If your dog isn’t responding to the training, take a step back by having the other person only approach the door without knocking or ask them to just stay on the sidewalk outside your house–whatever it takes to achieve the first success.

  4. Have the person lightly knock once

    Since you know that the knock is coming, you are in an ideal position to immediately request that your dogs attention stays fixed on you. Tell him, “Look at me.” And when he does, give him a a treat. Since we are starting out with only one knock, this part of the training should go smoothly fairly early in your training.

    If your dog isn’t responding to the training, take a step back by having the other person only approach the door without knocking or ask them to just stay on the sidewalk outside your house–whatever it takes to achieve the first success.

  5. Increase to two knocks on the door

    It’s time to take things up a notch. Ask your helper to knock twice on the door this time. Continue doing this until your dog is consistently giving you attention as the knocking occurs. Your goal is to gradually work your way up to a steady knock that is more likely to resemble real-life. Depending on how persistent your neighbors are, that could be anywhere from five or six raps on the door followed by a “Hello? Are you home? I can see your car in the driveway and your lights are on,” in a loud voice. Training works best when administered nice and slow, with no step ever being considerably more hard than the previous one. You’ll want to repeat this exercise as often as possible, ideally twice a day for two to four weeks.

  6. Add some variety

    Now that your dog understands the basics, it’s time to add some variety. For example, if your dog barks at the vacuum cleaner, using the same logic as before don’t wait until it’s time to vacuum. Rather, turn on the vacuum for a half a second and reward for quiet behavior before your dog has a chance to bark, gradually increasing the time that the vacuum is on to two seconds, ten seconds, one minute, three minutes, and so on. The underlying theme of these exercises is that you must be in a position to control and manipulate the things which cause your dog to bark.

  7. Begin training for spontaneous situations

    So far, we’ve put our dog in a position of anticipating the knock in a simulated situation which we controlled. It’s time to apply the lessons learned from the primary lessons to situations which seem even more spontaneous from your dogs perspective to catch him completely off guard. In the first five steps, your dog and you both knew a training session was underway, but now only you do. You’re still in full control of the knocking and prepared to either reinforce good behavior or redirect undesired behavior.

  8. Start the first surprise lesson

    When your dog isn’t paying attention, grab a treat and knock on the door, kitchen counter, or coffee table one or two times. Then instantly request your dogs attention before he even has the chance to bark. Vigorously reward the early achievements. Even if you have to hold the treat directly to your dog’s nose and reward for a fraction of a second of silence, then consider this an early success. If your dog continues to struggle with this surprise exercise, then take a step back and master the previous steps more thoroughly.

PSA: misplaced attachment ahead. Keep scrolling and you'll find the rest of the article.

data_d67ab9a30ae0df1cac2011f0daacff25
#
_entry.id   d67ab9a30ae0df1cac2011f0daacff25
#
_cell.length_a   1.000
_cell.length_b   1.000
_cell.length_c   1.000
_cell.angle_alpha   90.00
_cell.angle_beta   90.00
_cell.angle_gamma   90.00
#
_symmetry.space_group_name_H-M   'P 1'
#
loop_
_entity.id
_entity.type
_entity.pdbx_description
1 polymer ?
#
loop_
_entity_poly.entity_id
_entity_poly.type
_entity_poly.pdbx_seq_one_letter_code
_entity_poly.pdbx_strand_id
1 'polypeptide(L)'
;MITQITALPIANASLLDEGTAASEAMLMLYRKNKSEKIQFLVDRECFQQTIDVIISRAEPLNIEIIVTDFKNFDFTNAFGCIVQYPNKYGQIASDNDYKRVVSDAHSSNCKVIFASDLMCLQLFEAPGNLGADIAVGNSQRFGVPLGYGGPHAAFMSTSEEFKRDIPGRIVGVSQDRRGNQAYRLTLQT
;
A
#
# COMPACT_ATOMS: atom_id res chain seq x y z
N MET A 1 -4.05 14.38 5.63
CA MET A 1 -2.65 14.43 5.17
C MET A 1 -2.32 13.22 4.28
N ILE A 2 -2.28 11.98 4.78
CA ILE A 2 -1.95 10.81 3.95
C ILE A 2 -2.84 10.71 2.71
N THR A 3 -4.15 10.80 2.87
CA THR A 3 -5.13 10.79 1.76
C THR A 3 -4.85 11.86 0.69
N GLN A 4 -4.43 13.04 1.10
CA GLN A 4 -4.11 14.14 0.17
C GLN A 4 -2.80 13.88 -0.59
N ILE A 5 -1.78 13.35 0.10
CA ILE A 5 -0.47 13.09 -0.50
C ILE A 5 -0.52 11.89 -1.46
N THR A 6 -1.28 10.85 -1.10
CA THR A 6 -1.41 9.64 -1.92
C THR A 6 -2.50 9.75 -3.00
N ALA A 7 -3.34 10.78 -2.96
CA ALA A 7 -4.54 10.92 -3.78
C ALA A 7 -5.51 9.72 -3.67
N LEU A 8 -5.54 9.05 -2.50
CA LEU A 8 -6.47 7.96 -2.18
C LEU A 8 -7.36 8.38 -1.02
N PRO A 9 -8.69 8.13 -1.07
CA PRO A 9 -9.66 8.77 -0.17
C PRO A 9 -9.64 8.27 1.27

9. Find new ways to catch your dog off guard

    Over the next few weeks, find new, creative ways to catch your dog off guard. Maybe you know that a delivery person is coming to the door. Rather than prematurely opening the door, allow him to knock. When he does, get your dog’s full attention on you by asking for a “look at me.” Reward accordingly. At first, you might experience some setbacks. Remember, we are teaching our dogs to override their natural instincts to bark when something has their attention. This is no small feat. Don’t be deterred, stay the course, and most importantly keep things fun and positive for both of you! Like us, dogs have their good days and their not-so-good days. Be prepared to reduce or increase the difficulty as needed during any given training session.

Final Thoughts

So far, we’ve gone over how to teach your dog not to bark at all. While that’s a good way to gain traction on this issue, it’s not recommended that you remain tolerant to minor barking. For example, one or two barks might be okay when someone knocks at your door or gets close to your property. If so, let those barks go as if to say, “Thank you for letting me know something is out there.” However, if the barking continues after one or two barks, then escort your dog away and apply all of the steps that have been outlined in this section. Remember to be patient and stay consistent and within time your dog will learn that it’s okay to bark just a few times when he wants to alert you to something.

To tackle behavioral issues such as barking, we have to address the cause of the problem, not just the symptoms. If you follow the steps outline above, you will have your dogs barking under control and the framework which can be applied to a number of other behaviors.